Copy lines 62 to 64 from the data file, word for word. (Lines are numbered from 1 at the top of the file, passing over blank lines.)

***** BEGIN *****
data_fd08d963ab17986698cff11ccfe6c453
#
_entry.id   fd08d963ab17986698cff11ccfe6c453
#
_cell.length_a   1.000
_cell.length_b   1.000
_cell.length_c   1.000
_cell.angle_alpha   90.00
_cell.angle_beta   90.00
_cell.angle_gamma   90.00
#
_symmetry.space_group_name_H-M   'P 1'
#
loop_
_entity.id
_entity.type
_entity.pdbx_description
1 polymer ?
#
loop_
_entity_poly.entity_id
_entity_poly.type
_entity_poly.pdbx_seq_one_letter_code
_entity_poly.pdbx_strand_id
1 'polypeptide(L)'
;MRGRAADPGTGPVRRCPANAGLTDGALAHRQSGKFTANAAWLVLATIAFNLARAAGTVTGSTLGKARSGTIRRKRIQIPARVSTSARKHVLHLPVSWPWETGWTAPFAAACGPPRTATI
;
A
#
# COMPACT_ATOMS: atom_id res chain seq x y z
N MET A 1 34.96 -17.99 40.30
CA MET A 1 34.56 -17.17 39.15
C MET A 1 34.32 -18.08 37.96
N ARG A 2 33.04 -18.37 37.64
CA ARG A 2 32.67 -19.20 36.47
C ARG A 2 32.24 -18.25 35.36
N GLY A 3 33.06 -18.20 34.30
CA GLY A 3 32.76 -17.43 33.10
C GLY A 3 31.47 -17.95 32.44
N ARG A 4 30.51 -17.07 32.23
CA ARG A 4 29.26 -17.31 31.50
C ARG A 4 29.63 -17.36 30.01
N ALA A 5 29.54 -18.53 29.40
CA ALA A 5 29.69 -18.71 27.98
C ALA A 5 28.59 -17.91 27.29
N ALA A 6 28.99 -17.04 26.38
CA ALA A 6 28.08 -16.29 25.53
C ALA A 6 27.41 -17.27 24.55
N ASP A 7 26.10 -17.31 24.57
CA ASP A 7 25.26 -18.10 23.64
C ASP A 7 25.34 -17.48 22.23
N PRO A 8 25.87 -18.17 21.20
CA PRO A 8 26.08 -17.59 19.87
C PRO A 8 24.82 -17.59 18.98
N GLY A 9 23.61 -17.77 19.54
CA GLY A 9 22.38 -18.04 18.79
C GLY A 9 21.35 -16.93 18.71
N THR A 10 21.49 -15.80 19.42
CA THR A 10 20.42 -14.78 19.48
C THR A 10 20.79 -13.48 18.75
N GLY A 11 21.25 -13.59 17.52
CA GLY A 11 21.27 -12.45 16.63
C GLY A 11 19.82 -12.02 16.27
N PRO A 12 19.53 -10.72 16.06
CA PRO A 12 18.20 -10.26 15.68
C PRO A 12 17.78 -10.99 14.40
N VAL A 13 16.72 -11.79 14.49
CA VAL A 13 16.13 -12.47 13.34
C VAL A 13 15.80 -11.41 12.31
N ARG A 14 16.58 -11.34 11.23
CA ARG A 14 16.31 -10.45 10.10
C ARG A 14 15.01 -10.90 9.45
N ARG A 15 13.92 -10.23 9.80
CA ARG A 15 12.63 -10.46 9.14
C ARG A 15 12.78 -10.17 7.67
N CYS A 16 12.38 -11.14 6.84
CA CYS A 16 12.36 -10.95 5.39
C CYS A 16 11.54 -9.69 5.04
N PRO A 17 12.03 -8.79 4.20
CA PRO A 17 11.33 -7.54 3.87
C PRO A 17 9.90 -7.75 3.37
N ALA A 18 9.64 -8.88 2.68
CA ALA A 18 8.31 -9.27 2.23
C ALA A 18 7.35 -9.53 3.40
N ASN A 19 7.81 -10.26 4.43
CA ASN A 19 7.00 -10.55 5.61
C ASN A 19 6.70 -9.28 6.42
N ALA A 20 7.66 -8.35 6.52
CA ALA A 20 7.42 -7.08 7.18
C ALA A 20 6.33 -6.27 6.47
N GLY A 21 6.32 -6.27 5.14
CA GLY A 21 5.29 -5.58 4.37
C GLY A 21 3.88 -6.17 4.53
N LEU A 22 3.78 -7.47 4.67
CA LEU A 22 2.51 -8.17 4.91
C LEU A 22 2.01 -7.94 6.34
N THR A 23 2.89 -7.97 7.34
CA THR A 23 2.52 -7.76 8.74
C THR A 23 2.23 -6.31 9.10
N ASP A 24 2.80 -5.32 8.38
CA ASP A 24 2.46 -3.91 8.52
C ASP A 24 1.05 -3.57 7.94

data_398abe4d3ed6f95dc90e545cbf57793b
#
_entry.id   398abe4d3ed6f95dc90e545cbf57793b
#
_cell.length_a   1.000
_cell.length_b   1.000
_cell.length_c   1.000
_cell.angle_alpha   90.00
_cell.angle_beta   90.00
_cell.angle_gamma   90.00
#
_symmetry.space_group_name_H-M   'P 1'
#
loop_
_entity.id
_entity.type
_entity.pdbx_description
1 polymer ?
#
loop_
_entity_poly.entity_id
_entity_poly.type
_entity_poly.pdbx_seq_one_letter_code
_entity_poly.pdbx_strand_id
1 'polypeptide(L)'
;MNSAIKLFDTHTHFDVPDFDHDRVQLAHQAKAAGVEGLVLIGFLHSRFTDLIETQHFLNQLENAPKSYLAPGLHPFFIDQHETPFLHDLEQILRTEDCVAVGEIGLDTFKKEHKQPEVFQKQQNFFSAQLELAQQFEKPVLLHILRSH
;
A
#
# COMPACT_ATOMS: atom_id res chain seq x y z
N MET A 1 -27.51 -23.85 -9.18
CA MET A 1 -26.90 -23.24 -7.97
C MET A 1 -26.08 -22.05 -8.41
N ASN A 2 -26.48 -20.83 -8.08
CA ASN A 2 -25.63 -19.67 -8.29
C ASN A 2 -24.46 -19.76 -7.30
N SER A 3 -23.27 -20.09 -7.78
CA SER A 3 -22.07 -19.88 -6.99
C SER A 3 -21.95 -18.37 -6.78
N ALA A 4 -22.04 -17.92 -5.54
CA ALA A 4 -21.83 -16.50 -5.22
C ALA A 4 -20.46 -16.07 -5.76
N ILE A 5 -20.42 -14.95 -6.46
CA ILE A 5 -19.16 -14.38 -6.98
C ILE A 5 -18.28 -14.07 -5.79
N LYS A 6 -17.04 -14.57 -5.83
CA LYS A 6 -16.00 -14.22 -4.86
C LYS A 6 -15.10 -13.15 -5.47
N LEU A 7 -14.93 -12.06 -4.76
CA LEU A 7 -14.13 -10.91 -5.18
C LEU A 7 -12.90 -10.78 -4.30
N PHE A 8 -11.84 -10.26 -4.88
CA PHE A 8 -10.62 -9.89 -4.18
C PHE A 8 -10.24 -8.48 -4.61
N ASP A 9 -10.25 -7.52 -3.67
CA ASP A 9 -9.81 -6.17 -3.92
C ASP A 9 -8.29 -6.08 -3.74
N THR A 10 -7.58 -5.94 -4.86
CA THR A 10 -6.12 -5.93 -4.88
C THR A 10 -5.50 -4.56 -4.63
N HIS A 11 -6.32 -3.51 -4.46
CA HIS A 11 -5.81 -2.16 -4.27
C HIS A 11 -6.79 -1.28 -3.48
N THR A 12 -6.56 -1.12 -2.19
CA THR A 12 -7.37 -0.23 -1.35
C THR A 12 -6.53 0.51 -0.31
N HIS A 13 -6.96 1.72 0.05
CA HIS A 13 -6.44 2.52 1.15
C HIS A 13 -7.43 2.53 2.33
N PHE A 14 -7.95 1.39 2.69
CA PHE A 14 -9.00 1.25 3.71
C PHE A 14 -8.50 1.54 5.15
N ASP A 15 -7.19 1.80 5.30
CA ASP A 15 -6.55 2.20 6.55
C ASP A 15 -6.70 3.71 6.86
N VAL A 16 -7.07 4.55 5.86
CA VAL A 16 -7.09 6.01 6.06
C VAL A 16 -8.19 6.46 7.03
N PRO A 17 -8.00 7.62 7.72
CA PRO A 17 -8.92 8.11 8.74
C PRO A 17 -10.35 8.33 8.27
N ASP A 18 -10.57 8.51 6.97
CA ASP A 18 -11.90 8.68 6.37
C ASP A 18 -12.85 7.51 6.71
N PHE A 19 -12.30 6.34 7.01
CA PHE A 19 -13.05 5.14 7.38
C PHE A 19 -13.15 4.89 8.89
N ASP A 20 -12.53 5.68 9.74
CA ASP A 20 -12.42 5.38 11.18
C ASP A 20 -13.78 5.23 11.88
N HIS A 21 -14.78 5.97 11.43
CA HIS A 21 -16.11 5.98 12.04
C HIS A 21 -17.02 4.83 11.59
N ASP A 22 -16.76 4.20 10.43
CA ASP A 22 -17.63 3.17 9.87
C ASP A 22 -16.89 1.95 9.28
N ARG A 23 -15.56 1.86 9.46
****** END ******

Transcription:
CA GLY A 11 21.27 -12.45 16.63
C GLY A 11 19.82 -12.02 16.27
N PRO A 12 19.53 -10.72 16.06